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7 Foods That Stop Hair Loss

7 Foods That Stop Hair Loss
Seeing more strands in your brush than usual? You’re not alone. An estimated 80 million Americans experience male- or female-pattern baldness as they age, and countless others suffer hair loss from conditions like autoimmune disorders, diabetes, vitamin deficiencies, stress, and lack of sleep.

While contending with bald spots and thinning tresses is stressful, there is hope: Research shows that it’s possible to thicken hair back up through dietary changes.

Fill your plate with the following foods, which are rich in proven hair-growth nutrients, as described in the new book Eat for Extraordinary Health & Healing.

(Want to see how you can fix 90+ conditions with food? Click HERE to buy Eat for Extraordinary Health & Healing!)


Hair is a protein fiber (as are nails), which means you need to eat protein to grow new strands and keep the existing ones strong. Protein is also required to produce keratin, a key structural component of hair.

A smart choice is marine-based protein, like salmon, which has been shown to boost hair health in women thanks to its omega-3 fatty acids and vitamin content.


When used as a topical treatment, honey can improve the look of thinning hair. In a study of patients experiencing seborrheic dermatitis, which includes scaling, itching, and hair loss, those who applied a solution of 90% honey and 10% water to their scalp every other day for 4 weeks reported an improvement in hair loss at the end of the study.


Nuts and seeds
Some of the most promising research on reversing female-pattern hair loss was released in January 2015 in the Journal of Cosmetic Dermatology. Subjects in the study received a nutritional supplement containing omega-3 and omega-6 essential fatty acids and antioxidants for 6 months. The results were overwhelmingly positive: After 6 months, 90% of the subjects reported a reduction in hair loss, 86% reported an improvement in hair growth, and 87% reported thicker hair.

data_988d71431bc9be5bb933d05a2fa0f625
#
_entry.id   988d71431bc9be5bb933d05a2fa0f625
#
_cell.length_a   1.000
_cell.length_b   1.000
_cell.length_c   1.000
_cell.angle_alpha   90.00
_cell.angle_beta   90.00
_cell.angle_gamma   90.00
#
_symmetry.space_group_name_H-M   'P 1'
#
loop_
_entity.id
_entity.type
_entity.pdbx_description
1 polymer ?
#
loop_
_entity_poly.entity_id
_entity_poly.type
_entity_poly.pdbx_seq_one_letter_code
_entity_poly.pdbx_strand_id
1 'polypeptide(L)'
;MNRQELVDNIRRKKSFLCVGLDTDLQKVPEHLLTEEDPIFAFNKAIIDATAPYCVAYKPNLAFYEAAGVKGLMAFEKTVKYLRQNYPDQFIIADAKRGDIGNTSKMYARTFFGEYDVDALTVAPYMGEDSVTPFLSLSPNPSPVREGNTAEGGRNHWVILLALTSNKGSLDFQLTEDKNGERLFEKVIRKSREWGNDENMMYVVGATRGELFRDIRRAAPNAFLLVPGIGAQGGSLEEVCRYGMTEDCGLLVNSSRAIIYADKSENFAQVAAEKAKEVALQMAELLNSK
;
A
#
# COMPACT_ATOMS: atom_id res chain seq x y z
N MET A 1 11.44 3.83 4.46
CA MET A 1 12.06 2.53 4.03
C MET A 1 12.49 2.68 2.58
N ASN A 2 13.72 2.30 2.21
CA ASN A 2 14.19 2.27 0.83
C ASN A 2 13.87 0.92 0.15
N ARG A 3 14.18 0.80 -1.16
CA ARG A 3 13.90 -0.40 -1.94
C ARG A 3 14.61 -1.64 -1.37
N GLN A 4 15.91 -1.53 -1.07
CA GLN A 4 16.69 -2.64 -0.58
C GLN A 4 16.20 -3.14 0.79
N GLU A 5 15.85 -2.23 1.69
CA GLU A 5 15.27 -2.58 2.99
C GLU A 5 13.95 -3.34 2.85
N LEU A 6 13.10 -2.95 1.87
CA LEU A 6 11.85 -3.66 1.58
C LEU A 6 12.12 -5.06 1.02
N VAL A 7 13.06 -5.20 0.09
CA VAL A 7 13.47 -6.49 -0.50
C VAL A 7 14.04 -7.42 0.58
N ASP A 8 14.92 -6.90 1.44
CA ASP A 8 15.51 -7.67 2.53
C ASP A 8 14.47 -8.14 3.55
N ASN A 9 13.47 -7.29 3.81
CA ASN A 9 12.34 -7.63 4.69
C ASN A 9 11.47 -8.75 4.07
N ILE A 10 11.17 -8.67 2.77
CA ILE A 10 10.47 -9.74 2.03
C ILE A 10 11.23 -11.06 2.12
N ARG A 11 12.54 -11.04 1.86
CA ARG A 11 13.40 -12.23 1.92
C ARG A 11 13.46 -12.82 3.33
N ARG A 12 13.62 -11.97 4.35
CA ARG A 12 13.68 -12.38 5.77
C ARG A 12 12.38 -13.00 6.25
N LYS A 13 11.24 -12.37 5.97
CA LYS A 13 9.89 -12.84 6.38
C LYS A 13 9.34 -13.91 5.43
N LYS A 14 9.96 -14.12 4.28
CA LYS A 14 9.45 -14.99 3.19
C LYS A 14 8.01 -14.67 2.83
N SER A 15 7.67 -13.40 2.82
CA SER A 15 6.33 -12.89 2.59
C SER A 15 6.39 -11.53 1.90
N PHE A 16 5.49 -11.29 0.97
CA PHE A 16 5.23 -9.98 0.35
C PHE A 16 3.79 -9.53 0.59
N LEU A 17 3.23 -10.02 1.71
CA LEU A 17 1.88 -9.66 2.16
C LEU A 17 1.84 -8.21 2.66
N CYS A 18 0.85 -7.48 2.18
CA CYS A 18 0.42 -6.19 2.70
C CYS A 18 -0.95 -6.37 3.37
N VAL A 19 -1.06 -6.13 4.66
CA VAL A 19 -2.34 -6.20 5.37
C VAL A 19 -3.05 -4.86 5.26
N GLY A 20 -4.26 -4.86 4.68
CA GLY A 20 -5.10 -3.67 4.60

To achieve similar results, eat nuts and seeds high in omega-3s and omega-6s, like walnuts, flaxseed, and oils such as grapeseed, sunflower, and sesame.


One study found that women with hair loss have significantly lower iron and vitamin D2 levels than age-matched controls. Spinach is a good bet because it’s rich in iron and high in vitamin C, which aids in iron absorption. Toss a spinach salad with hardboiled eggs or mushrooms, both of which are loaded with vitamin D, to give yourself the best shot at slowing hair loss.


Zinc seems to be a super nutrient when it comes to preventing and treating hair loss. In one study, researchers compared the zinc levels of 50 people with hair loss due to alopecia areata to 50 healthy controls and found that all of the alopecia patients had significantly lower zinc levels. Another study examined the zinc and copper levels in 312 men and women experiencing hair loss. No matter the cause of the hair loss, all subjects had significantly lower zinc levels than controls.

Fortunately, zinc supplementation and eating plenty of zinc-rich foods can slow hair loss in the majority of these cases, so it’s a good idea to add it to your diet. According to the National Institutes of Health, oysters contain more zinc per serving than any other food. Other food sources of zinc include walnuts, spinach, eggs, sunflower seeds, green peas, wheat germ, oatmeal and chickpeas.


Pumpkin, rosemary, and coconut oils all act as nectar to the scalp. In one study, researchers gave men with hair loss 400 mg per day of pumpkin seed oil or a placebo for 24 weeks. Those who took the pumpkin seed oil experienced a 40% increase in hair growth.

And there’s something to be said for oils even when you don’t eat them: When used as a pre-wash and post-wash grooming product, coconut oil has been shown to protect hair against protein loss, and rosemary oil has been shown to increase hair growth comparable to minoxidil, the main ingredient in Rogaine—and with less scalp itching.

A recent study found that a supplement containing cistanche tubulosa (a desert plant used in traditional Chinese medicine) and laminaria japonica (an edible brown seaweed) promoted hair growth in people with mild to moderate hair loss. After 16 weeks of supplementation, volunteers saw a 13% increase in hair volume and a 27% increase in hair thickness. The supplement was also effective at treating scalp inflammation and dandruff.

From Prevention

8 Supplements For Fuller Hair

8 Supplements For Fuller Hair
Blame it on the Disney princesses, the Kardashians, whomever you want—almost every woman wants thicker, fuller hair. And it’s often the case that your shampoo and conditioner just don’t move the needle.